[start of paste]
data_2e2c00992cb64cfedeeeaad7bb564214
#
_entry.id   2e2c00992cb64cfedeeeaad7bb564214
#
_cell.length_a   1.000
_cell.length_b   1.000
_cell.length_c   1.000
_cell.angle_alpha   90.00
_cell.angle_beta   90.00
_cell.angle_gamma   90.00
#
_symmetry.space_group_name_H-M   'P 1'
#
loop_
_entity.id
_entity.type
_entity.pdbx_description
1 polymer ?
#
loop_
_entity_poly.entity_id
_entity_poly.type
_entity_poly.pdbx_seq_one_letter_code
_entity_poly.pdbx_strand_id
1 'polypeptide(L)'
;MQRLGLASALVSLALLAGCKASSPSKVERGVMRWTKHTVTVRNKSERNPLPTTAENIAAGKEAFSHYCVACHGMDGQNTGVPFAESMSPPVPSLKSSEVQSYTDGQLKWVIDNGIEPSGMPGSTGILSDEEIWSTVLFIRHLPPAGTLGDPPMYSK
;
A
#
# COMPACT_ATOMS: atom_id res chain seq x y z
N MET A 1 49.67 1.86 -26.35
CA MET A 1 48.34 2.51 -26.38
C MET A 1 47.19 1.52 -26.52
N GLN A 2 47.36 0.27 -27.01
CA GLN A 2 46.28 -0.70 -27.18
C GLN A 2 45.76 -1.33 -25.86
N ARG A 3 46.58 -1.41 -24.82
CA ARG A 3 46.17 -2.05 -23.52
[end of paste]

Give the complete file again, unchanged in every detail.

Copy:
data_2e2c00992cb64cfedeeeaad7bb564214
#
_entry.id   2e2c00992cb64cfedeeeaad7bb564214
#
_cell.length_a   1.000
_cell.length_b   1.000
_cell.length_c   1.000
_cell.angle_alpha   90.00
_cell.angle_beta   90.00
_cell.angle_gamma   90.00
#
_symmetry.space_group_name_H-M   'P 1'
#
loop_
_entity.id
_entity.type
_entity.pdbx_description
1 polymer ?
#
loop_
_entity_poly.entity_id
_entity_poly.type
_entity_poly.pdbx_seq_one_letter_code
_entity_poly.pdbx_strand_id
1 'polypeptide(L)'
;MQRLGLASALVSLALLAGCKASSPSKVERGVMRWTKHTVTVRNKSERNPLPTTAENIAAGKEAFSHYCVACHGMDGQNTGVPFAESMSPPVPSLKSSEVQSYTDGQLKWVIDNGIEPSGMPGSTGILSDEEIWSTVLFIRHLPPAGTLGDPPMYSK
;
A
#
# COMPACT_ATOMS: atom_id res chain seq x y z
N MET A 1 49.67 1.86 -26.35
CA MET A 1 48.34 2.51 -26.38
C MET A 1 47.19 1.52 -26.52
N GLN A 2 47.36 0.27 -27.01
CA GLN A 2 46.28 -0.70 -27.18
C GLN A 2 45.76 -1.33 -25.86
N ARG A 3 46.58 -1.41 -24.82
CA ARG A 3 46.17 -2.05 -23.52